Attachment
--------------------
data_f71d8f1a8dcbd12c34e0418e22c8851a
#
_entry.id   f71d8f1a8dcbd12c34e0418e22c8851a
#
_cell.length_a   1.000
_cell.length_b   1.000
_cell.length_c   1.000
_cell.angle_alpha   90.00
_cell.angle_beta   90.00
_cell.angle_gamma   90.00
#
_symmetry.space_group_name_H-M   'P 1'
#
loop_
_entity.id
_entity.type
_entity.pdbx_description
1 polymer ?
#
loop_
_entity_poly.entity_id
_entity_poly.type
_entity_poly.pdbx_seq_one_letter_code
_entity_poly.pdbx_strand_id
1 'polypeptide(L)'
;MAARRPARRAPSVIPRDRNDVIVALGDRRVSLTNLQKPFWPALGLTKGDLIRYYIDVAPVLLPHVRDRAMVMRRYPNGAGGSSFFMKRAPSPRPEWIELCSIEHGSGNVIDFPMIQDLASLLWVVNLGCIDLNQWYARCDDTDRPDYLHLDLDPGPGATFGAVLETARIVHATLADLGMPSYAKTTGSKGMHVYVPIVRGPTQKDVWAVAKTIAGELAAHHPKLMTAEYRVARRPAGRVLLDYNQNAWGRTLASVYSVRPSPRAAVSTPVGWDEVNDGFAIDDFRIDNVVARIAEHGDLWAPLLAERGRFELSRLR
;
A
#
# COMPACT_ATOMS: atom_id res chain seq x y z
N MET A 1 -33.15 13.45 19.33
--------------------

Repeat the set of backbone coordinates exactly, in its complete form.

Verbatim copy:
data_f71d8f1a8dcbd12c34e0418e22c8851a
#
_entry.id   f71d8f1a8dcbd12c34e0418e22c8851a
#
_cell.length_a   1.000
_cell.length_b   1.000
_cell.length_c   1.000
_cell.angle_alpha   90.00
_cell.angle_beta   90.00
_cell.angle_gamma   90.00
#
_symmetry.space_group_name_H-M   'P 1'
#
loop_
_entity.id
_entity.type
_entity.pdbx_description
1 polymer ?
#
loop_
_entity_poly.entity_id
_entity_poly.type
_entity_poly.pdbx_seq_one_letter_code
_entity_poly.pdbx_strand_id
1 'polypeptide(L)'
;MAARRPARRAPSVIPRDRNDVIVALGDRRVSLTNLQKPFWPALGLTKGDLIRYYIDVAPVLLPHVRDRAMVMRRYPNGAGGSSFFMKRAPSPRPEWIELCSIEHGSGNVIDFPMIQDLASLLWVVNLGCIDLNQWYARCDDTDRPDYLHLDLDPGPGATFGAVLETARIVHATLADLGMPSYAKTTGSKGMHVYVPIVRGPTQKDVWAVAKTIAGELAAHHPKLMTAEYRVARRPAGRVLLDYNQNAWGRTLASVYSVRPSPRAAVSTPVGWDEVNDGFAIDDFRIDNVVARIAEHGDLWAPLLAERGRFELSRLR
;
A
#
# COMPACT_ATOMS: atom_id res chain seq x y z
N MET A 1 -33.15 13.45 19.33